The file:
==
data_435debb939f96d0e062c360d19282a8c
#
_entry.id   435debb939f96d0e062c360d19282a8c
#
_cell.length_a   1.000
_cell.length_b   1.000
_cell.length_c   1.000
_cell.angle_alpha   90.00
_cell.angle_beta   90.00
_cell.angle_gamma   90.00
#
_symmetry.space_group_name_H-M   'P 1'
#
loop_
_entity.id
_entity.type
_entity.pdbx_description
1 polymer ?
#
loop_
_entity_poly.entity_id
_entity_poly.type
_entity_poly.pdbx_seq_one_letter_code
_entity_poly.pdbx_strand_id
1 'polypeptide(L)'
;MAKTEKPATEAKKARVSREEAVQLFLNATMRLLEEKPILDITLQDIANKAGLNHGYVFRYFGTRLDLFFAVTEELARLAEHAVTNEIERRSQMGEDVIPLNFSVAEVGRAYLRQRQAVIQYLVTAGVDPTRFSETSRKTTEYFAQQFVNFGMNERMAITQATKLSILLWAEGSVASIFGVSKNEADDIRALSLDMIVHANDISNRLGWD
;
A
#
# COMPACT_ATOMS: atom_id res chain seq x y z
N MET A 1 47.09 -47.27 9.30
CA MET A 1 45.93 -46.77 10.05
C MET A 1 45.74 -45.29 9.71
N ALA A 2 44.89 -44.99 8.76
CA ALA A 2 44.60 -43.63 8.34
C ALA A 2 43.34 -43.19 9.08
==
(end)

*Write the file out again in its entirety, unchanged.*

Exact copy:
data_435debb939f96d0e062c360d19282a8c
#
_entry.id   435debb939f96d0e062c360d19282a8c
#
_cell.length_a   1.000
_cell.length_b   1.000
_cell.length_c   1.000
_cell.angle_alpha   90.00
_cell.angle_beta   90.00
_cell.angle_gamma   90.00
#
_symmetry.space_group_name_H-M   'P 1'
#
loop_
_entity.id
_entity.type
_entity.pdbx_description
1 polymer ?
#
loop_
_entity_poly.entity_id
_entity_poly.type
_entity_poly.pdbx_seq_one_letter_code
_entity_poly.pdbx_strand_id
1 'polypeptide(L)'
;MAKTEKPATEAKKARVSREEAVQLFLNATMRLLEEKPILDITLQDIANKAGLNHGYVFRYFGTRLDLFFAVTEELARLAEHAVTNEIERRSQMGEDVIPLNFSVAEVGRAYLRQRQAVIQYLVTAGVDPTRFSETSRKTTEYFAQQFVNFGMNERMAITQATKLSILLWAEGSVASIFGVSKNEADDIRALSLDMIVHANDISNRLGWD
;
A
#
# COMPACT_ATOMS: atom_id res chain seq x y z
N MET A 1 47.09 -47.27 9.30
CA MET A 1 45.93 -46.77 10.05
C MET A 1 45.74 -45.29 9.71
N ALA A 2 44.89 -44.99 8.76
CA ALA A 2 44.60 -43.63 8.34
C ALA A 2 43.34 -43.19 9.08